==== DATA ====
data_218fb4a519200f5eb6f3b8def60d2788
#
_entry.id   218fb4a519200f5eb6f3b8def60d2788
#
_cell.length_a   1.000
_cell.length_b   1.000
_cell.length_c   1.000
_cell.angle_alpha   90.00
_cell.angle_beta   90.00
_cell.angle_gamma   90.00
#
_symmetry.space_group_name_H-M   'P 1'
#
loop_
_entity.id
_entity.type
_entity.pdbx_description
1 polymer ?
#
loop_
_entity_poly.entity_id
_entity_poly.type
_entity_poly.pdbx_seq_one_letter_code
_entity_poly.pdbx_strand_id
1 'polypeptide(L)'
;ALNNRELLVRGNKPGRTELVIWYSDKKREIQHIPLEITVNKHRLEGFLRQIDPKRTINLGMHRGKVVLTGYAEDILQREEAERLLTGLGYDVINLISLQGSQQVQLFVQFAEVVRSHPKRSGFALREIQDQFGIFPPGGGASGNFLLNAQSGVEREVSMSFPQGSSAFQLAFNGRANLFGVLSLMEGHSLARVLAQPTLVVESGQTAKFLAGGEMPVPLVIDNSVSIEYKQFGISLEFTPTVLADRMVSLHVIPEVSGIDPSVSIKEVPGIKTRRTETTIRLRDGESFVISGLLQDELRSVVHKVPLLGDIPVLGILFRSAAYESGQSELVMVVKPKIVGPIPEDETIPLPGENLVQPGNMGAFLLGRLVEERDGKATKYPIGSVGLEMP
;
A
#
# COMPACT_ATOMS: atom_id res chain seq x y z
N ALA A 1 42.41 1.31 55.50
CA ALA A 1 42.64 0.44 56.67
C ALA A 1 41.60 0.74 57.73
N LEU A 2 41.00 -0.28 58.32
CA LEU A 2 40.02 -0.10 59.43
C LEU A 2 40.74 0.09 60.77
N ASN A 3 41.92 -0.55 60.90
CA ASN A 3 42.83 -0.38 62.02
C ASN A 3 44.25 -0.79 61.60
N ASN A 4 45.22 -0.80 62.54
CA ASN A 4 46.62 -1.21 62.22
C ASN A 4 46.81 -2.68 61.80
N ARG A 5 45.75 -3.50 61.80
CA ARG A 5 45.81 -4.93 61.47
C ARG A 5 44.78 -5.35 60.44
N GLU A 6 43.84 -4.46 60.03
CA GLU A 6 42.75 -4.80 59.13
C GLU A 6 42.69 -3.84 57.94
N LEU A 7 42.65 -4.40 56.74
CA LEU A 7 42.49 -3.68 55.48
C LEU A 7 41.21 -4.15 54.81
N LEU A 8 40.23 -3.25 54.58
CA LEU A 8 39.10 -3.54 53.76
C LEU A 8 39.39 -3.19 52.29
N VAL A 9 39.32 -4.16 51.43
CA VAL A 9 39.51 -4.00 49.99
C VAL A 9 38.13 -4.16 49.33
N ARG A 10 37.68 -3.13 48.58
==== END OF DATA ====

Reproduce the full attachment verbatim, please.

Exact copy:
data_218fb4a519200f5eb6f3b8def60d2788
#
_entry.id   218fb4a519200f5eb6f3b8def60d2788
#
_cell.length_a   1.000
_cell.length_b   1.000
_cell.length_c   1.000
_cell.angle_alpha   90.00
_cell.angle_beta   90.00
_cell.angle_gamma   90.00
#
_symmetry.space_group_name_H-M   'P 1'
#
loop_
_entity.id
_entity.type
_entity.pdbx_description
1 polymer ?
#
loop_
_entity_poly.entity_id
_entity_poly.type
_entity_poly.pdbx_seq_one_letter_code
_entity_poly.pdbx_strand_id
1 'polypeptide(L)'
;ALNNRELLVRGNKPGRTELVIWYSDKKREIQHIPLEITVNKHRLEGFLRQIDPKRTINLGMHRGKVVLTGYAEDILQREEAERLLTGLGYDVINLISLQGSQQVQLFVQFAEVVRSHPKRSGFALREIQDQFGIFPPGGGASGNFLLNAQSGVEREVSMSFPQGSSAFQLAFNGRANLFGVLSLMEGHSLARVLAQPTLVVESGQTAKFLAGGEMPVPLVIDNSVSIEYKQFGISLEFTPTVLADRMVSLHVIPEVSGIDPSVSIKEVPGIKTRRTETTIRLRDGESFVISGLLQDELRSVVHKVPLLGDIPVLGILFRSAAYESGQSELVMVVKPKIVGPIPEDETIPLPGENLVQPGNMGAFLLGRLVEERDGKATKYPIGSVGLEMP
;
A
#
# COMPACT_ATOMS: atom_id res chain seq x y z
N ALA A 1 42.41 1.31 55.50
CA ALA A 1 42.64 0.44 56.67
C ALA A 1 41.60 0.74 57.73
N LEU A 2 41.00 -0.28 58.32
CA LEU A 2 40.02 -0.10 59.43
C LEU A 2 40.74 0.09 60.77
N ASN A 3 41.92 -0.55 60.90
CA ASN A 3 42.83 -0.38 62.02
C ASN A 3 44.25 -0.79 61.60
N ASN A 4 45.22 -0.80 62.54
CA ASN A 4 46.62 -1.21 62.22
C ASN A 4 46.81 -2.68 61.80
N ARG A 5 45.75 -3.50 61.80
CA ARG A 5 45.81 -4.93 61.47
C ARG A 5 44.78 -5.35 60.44
N GLU A 6 43.84 -4.46 60.03
CA GLU A 6 42.75 -4.80 59.13
C GLU A 6 42.69 -3.84 57.94
N LEU A 7 42.65 -4.40 56.74
CA LEU A 7 42.49 -3.68 55.48
C LEU A 7 41.21 -4.15 54.81
N LEU A 8 40.23 -3.25 54.58
CA LEU A 8 39.10 -3.54 53.76
C LEU A 8 39.39 -3.19 52.29
N VAL A 9 39.32 -4.16 51.43
CA VAL A 9 39.51 -4.00 49.99
C VAL A 9 38.13 -4.16 49.33
N ARG A 10 37.68 -3.13 48.58